3 Bright Ideas to Start a Smart Home From Scratch
Create your own smart home by automating your current lifestyle, investing in efficiency, and designing for the future.
Automate Your HomeGoogle, original photo on Houzz
We're surrounded by high-tech devices these days. While it's not really feasible to declutter your devices, connecting your technology to one device is a fairly manageable task. Virtual assistants can help with this.
Internet-connected assistants such as Amazon Echo and Google Home can connect and control your home's lighting, ceiling fans, TVs, thermostat, sprinkler system, and garage door. They can also play music, make calls, and manage your schedule with simple voice commands. Research which components are compatible with each assistant and invest in the one your home can best sync with. Then, find a local handyman who can set up the system for seamless integration throughout your home.
Design for EfficiencyBarlisWedlick Architects, original photo on Houzz
A home doesn't have to be high-tech to be smart. Designing a hardworking house can save you money, help the environment, and promote a healthy lifestyle. A little research on Passive House principles, solar energy systems, and LEED materials will open a lot of doors to a low-tech smart home.
If you're building a new home, consider a simple box shape oriented toward the sun's path. The compact core will naturally generate and sustain heat from the low angle of the winter sun.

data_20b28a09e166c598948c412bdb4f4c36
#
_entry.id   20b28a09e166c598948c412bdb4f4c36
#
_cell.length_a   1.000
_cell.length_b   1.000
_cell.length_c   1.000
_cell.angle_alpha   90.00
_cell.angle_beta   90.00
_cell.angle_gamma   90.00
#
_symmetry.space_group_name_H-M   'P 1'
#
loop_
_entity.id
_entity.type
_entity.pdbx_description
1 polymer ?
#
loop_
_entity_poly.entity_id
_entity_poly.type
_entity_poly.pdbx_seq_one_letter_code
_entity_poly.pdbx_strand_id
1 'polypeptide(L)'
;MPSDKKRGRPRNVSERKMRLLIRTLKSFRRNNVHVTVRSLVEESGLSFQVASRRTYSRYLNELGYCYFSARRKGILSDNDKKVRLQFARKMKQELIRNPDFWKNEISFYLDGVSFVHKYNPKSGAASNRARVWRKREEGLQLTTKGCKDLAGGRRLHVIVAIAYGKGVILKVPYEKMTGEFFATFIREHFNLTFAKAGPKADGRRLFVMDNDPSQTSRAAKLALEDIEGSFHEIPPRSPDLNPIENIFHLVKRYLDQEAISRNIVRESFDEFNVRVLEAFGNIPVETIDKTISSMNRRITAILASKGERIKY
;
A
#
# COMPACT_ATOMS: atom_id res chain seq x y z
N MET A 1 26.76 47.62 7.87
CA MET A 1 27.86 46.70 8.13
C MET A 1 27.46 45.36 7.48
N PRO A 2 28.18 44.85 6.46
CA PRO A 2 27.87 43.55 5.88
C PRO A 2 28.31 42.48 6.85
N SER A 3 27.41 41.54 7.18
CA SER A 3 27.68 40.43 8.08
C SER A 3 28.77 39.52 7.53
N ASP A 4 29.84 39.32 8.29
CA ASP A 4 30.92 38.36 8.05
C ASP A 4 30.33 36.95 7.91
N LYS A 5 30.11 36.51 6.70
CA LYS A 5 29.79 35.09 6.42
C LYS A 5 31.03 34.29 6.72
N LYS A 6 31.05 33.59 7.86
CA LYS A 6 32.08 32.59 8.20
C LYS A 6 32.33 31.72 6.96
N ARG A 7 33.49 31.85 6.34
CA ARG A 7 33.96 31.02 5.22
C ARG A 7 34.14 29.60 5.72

Even if you're simply redecorating a room, you could think about the type of materials and placement of furniture for an overall healthier home. For example, choose a standing desk for your office to burn more calories, or ditch the TV in the bedroom for better sleep.
Design for AccessibilityPrentiss Balance Wickline Architects, original photo on Houzz
A smart home could also mean your forever home. Prepare to age in place by focusing on three areas of your home: the entry, doorways, and a main-floor bathroom.
An accessible entrance is one without steps that's accessible from a paved driveway or sidewalk. If you don't like the look of a ramp, try designing your landscape with a slight slope.
Wider is better when it comes to doorways. Aim for at least a 32-inch-wide opening. Doors with swing-away hinges and pocket doors are also helpful to those in walkers and wheelchairs.
Lastly, consider the size, light switch placement, and vanity type when designing a bathroom where a wheelchair might one day be used. The room should be easy to navigate with light switches low enough for everyone to reach, and a wall-mounted sink to free up floor space.